Sick of playing catching with DBS’ home loan rate, OCBC has dropped their fixed deposit-linked home loan rate, the OCBC FDMR, and introduced the OCBC Home Rate, or OHR.
Yes, Singapore has yet another acronym to deal with, but after recent changes to the OHR, it may no longer be a good thing. Here’s what you should know about OHR when getting a new housing loan or refinancing your existing one.
What is OHR?
The OCBC Home Rate has changed its definition. When it was first introduced, it was the “long-term average of 1-month and 3-month SIBOR”. Now, it is simply a “bank-managed rate”. But don’t worry, the interest rate still remains at 1.00%.
Which two kinds of OHR home loan packages is OCBC offering?
To introduce the OCBC Home Rate, you can choose from a fixed rate and a floating rate.
That means that regardless of your preference – whether you prefer the stability of a fixed rate, or the cheaper floating rate that’s subject to change – you can find a suitable OCBC home loan.
|OHR Fixed||OHR Floating|
|Year 1||2.18%||OHR + 0.65% = 1.65%|
|Year 2||2.18%||OHR + 0.65%|
|Year 3||OHR + 1.18%||OHR + 0.75%|
|Year 4||OHR + 1.38%||OHR + 0.80%|
|Year 5||OHR + 1.38%||OHR + 0.90%|
(Table updated 25 May 2018)
What else is offered in the OCBC Home Rate package?
OCBC is offering one free conversion if the OHR changes, as well as up to 50% prepayment of the loan without penalty during the 2-year lock-in period for completed properties.
Here’s what a “free conversion” means:
If you find that the OCBC rates ever go up beyond your ability to pay, you can negotiate a new non-OHR package with the bank without any penalty.
This is not the first time OCBC has included this safety net, and all it means is that it puts pressure on OCBC not to adjust their rates too drastically. The last thing they want is for all their customers to take advantage of their free conversion.
As for the prepayment of up to 50%, it simply means that if you want to take advantage of the low OCBC Home Rate to pay off as much of your loan as you can, you can do so without any penalty, during the 2-year lock-in period. That’s a huge bonus.
Which package should I choose – fixed or floating?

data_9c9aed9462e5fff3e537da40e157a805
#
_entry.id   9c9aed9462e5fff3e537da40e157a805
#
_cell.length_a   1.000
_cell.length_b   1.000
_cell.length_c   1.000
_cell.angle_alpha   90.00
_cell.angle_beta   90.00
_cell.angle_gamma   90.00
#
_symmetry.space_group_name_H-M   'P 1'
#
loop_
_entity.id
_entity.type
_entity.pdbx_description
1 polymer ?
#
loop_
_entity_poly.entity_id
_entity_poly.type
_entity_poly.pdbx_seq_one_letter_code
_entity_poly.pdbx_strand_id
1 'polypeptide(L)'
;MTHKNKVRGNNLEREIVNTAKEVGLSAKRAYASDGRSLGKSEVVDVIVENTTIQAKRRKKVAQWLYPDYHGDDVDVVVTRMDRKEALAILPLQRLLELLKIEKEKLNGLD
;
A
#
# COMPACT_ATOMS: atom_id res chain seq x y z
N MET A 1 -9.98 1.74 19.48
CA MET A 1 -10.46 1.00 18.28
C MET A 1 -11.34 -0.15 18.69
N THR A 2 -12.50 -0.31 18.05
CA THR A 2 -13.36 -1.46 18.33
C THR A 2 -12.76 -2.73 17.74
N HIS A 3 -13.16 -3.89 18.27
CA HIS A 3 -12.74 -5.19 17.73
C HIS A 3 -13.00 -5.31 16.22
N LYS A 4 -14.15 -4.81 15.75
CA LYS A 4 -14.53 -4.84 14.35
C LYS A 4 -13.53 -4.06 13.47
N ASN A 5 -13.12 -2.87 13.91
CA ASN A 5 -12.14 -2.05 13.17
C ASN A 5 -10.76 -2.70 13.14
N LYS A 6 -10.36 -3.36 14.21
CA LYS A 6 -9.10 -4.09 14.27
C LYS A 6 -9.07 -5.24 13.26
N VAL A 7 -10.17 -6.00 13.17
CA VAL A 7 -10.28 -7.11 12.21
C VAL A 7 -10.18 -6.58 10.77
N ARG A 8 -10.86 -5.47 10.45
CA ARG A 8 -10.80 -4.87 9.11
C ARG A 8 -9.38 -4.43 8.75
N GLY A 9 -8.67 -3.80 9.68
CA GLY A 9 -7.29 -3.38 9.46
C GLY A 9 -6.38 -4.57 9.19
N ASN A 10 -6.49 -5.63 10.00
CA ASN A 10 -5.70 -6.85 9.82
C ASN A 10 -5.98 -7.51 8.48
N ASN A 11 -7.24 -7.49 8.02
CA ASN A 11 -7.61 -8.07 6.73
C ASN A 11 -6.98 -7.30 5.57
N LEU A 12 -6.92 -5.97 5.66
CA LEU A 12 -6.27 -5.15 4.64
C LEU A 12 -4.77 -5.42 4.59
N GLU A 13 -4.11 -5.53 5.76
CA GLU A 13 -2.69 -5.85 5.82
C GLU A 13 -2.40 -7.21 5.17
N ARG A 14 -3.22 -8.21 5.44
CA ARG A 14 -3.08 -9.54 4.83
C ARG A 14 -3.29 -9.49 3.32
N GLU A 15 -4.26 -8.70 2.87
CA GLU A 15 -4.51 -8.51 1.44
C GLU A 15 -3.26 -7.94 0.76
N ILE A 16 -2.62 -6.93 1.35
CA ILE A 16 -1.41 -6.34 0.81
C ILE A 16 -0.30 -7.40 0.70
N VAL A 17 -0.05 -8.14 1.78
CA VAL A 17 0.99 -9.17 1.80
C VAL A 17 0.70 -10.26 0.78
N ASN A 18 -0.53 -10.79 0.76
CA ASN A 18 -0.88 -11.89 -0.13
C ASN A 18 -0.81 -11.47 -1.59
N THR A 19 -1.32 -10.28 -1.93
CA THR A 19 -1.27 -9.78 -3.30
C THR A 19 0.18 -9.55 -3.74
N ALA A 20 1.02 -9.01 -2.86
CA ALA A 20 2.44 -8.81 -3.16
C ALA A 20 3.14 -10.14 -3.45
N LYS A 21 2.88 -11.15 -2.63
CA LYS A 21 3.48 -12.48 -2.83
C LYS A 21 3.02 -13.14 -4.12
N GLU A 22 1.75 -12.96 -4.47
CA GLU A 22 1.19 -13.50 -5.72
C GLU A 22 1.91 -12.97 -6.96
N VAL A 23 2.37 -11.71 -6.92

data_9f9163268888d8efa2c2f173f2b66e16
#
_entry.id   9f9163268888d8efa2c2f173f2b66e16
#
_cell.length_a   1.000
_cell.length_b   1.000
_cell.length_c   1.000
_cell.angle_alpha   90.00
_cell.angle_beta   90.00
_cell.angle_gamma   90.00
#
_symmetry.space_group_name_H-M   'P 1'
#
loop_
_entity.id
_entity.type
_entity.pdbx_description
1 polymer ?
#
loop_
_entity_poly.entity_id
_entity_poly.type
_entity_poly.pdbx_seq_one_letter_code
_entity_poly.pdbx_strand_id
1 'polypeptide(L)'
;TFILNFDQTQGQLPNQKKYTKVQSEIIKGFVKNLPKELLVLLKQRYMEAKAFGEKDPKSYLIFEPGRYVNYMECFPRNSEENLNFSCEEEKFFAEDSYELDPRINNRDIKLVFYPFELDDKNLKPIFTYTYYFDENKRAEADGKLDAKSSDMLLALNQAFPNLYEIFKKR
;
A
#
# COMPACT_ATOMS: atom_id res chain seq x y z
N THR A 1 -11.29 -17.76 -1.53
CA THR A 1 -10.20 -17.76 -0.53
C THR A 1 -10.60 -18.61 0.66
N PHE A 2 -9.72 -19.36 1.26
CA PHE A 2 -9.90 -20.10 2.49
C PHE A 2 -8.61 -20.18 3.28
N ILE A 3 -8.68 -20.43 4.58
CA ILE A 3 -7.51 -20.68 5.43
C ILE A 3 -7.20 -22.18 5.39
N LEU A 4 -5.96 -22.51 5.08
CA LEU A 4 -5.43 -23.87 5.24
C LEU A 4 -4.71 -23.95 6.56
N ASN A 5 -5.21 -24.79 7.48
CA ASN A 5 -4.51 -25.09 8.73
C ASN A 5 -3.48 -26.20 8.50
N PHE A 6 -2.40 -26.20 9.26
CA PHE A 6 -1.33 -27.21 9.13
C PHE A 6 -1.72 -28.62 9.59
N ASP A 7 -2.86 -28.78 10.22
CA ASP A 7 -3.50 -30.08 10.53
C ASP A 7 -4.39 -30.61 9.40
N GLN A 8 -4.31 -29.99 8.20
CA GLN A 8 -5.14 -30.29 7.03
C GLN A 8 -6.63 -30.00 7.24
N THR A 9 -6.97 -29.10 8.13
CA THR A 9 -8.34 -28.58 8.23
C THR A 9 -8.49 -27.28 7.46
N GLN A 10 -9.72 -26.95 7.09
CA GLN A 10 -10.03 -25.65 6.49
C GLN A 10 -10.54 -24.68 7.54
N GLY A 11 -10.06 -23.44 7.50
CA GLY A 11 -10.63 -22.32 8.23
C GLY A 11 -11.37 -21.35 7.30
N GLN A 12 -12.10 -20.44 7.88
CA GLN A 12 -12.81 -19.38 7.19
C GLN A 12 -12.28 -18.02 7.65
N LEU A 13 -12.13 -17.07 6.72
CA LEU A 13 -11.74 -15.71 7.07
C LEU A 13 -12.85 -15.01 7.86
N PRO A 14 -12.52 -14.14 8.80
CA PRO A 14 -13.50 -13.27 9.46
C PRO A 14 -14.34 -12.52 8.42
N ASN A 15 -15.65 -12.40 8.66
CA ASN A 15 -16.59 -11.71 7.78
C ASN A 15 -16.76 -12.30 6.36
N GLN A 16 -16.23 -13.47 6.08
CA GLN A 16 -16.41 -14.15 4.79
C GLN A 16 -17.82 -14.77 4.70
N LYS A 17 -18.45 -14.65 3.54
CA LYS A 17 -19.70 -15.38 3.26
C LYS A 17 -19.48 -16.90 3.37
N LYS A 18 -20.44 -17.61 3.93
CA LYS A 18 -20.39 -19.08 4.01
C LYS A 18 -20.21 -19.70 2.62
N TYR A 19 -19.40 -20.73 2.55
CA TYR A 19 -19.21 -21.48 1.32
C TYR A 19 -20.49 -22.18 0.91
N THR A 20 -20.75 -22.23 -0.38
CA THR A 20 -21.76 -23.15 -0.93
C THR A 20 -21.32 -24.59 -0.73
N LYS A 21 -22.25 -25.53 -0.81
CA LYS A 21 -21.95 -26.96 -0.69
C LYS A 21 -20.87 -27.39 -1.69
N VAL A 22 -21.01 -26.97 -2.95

Although you may enjoy the stability of a 2-year fixed rate, there’s a chance it’s going to be the more expensive option, since the rate is at least 0.50% more than the alternative at first.
After the first 2 years, the fixed rate remains consistently more expensive than the floating rate. So do take note of this if you’re keen on the fixed rate.
Because of the change in the definition of OHR however, a floating rate may be less advisable than a fixed rate.
The OHR was really too good to be true
Even when they introduced the OHR, OCBC was smart to not announce publicly how the OHR is calculated. This means they reserved the right to change the definition of the OCBC Home Rate anytime they want. And now they have. While the OHR still remains at 1.00% now, the fact is it is no longer pegged to market interest rate movements, or based on any mathematical formula. This means OCBC can change the OHR any time they want.
And if OHR changes from 1.00% to more than 1.50% within the next two years, those on the floating rate package will wish they had gone with the fixed rate package instead. And because it is no longer pegged to any market interest rate, OHR is essentially a board rate now.
But let’s be fair here… most home loan packages today are board rates
Just look at the fixed deposit-linked home loan rates and how popular they’ve become over the past 3 years. Despite being board rates, they’ve managed to capture the imagination of homeowners and have quickly dominated the housing loan market. The key is the perceived stability of the fixed deposit-linked home loan rates, that the bank will not raise their fixed deposit account interest rates unnecessarily.
So, should I choose the OCBC Home Rate?
As long as the OHR remains at 1.00%, the OHR Floating home loan package is still very competitive. It’s definitely better than any SIBOR-linked rate at the moment. You definitely have nothing to lose, especially since SIBOR is expected to continue to rise this year. Don’t forget, even if OHR increases, you have the option of a free conversion to a SIBOR-linked rate without any penalty.
If you are willing to pay a bit more initially, and are looking for a fixed rate home loan package, we wouldn’t recommend the OHR Fixed home loan package. There are better ones available. Give our mortgage specialists a call to find out more.
Do note that the OCBC home loan packages have a 2-year lock in period for completed properties, which means you can definitely enjoy some of the lowest interest rates in the market today for at least the first two years.
Are you considering the OCBC Home Rate? Let our mortgage specialists assist you for free and walk you through the whole home loan process.
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